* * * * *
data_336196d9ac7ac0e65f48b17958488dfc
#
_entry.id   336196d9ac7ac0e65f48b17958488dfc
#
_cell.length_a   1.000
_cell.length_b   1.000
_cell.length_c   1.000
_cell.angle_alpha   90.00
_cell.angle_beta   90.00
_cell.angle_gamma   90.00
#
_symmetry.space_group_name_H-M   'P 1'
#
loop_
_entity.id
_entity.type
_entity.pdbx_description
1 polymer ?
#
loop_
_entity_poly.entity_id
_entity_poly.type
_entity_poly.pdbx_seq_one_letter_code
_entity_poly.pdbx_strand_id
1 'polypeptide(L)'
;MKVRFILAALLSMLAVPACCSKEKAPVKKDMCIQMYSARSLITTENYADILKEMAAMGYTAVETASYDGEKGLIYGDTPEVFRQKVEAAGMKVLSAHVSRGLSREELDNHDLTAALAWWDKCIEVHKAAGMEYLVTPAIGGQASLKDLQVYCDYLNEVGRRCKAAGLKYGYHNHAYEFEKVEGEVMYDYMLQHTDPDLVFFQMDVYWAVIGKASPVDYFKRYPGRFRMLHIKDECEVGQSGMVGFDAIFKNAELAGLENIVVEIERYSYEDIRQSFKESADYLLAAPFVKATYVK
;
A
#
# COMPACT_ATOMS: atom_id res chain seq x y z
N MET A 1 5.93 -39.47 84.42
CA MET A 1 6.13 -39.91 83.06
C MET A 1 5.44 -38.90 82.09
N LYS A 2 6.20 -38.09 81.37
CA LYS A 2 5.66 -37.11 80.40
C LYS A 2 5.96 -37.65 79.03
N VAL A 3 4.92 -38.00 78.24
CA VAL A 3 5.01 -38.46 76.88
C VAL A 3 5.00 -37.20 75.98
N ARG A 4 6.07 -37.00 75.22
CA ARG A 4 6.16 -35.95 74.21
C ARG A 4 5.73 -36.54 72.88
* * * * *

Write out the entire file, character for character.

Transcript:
data_336196d9ac7ac0e65f48b17958488dfc
#
_entry.id   336196d9ac7ac0e65f48b17958488dfc
#
_cell.length_a   1.000
_cell.length_b   1.000
_cell.length_c   1.000
_cell.angle_alpha   90.00
_cell.angle_beta   90.00
_cell.angle_gamma   90.00
#
_symmetry.space_group_name_H-M   'P 1'
#
loop_
_entity.id
_entity.type
_entity.pdbx_description
1 polymer ?
#
loop_
_entity_poly.entity_id
_entity_poly.type
_entity_poly.pdbx_seq_one_letter_code
_entity_poly.pdbx_strand_id
1 'polypeptide(L)'
;MKVRFILAALLSMLAVPACCSKEKAPVKKDMCIQMYSARSLITTENYADILKEMAAMGYTAVETASYDGEKGLIYGDTPEVFRQKVEAAGMKVLSAHVSRGLSREELDNHDLTAALAWWDKCIEVHKAAGMEYLVTPAIGGQASLKDLQVYCDYLNEVGRRCKAAGLKYGYHNHAYEFEKVEGEVMYDYMLQHTDPDLVFFQMDVYWAVIGKASPVDYFKRYPGRFRMLHIKDECEVGQSGMVGFDAIFKNAELAGLENIVVEIERYSYEDIRQSFKESADYLLAAPFVKATYVK
;
A
#
# COMPACT_ATOMS: atom_id res chain seq x y z
N MET A 1 5.93 -39.47 84.42
CA MET A 1 6.13 -39.91 83.06
C MET A 1 5.44 -38.90 82.09
N LYS A 2 6.20 -38.09 81.37
CA LYS A 2 5.66 -37.11 80.40
C LYS A 2 5.96 -37.65 79.03
N VAL A 3 4.92 -38.00 78.24
CA VAL A 3 5.01 -38.46 76.88
C VAL A 3 5.00 -37.20 75.98
N ARG A 4 6.07 -37.00 75.22
CA ARG A 4 6.16 -35.95 74.21
C ARG A 4 5.73 -36.54 72.88